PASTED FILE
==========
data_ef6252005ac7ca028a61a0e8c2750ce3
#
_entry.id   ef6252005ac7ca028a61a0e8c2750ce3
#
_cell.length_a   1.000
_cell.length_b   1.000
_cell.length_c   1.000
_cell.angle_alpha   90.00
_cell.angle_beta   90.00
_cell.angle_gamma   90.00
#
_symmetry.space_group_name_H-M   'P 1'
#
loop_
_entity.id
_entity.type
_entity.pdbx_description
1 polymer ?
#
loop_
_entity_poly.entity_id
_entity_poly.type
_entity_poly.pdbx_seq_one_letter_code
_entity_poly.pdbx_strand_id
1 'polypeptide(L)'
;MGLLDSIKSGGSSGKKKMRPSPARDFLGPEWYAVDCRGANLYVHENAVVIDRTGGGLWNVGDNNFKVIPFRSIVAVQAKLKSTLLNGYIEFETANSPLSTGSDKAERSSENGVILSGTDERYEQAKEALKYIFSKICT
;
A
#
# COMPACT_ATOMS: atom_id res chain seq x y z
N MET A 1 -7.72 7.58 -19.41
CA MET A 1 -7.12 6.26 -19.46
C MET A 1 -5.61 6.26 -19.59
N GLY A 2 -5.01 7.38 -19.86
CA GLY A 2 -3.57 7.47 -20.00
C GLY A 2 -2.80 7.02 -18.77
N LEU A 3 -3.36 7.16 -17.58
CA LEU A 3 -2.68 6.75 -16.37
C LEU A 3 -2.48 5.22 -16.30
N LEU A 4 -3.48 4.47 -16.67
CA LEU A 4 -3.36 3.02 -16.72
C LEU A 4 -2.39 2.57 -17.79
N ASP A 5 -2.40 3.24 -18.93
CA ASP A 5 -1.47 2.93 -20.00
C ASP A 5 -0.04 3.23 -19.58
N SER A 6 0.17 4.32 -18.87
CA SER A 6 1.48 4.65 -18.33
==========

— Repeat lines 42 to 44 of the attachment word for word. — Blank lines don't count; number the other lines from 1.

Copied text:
C LEU A 4 -2.39 2.57 -17.79
N ASP A 5 -2.40 3.24 -18.93
CA ASP A 5 -1.47 2.93 -20.00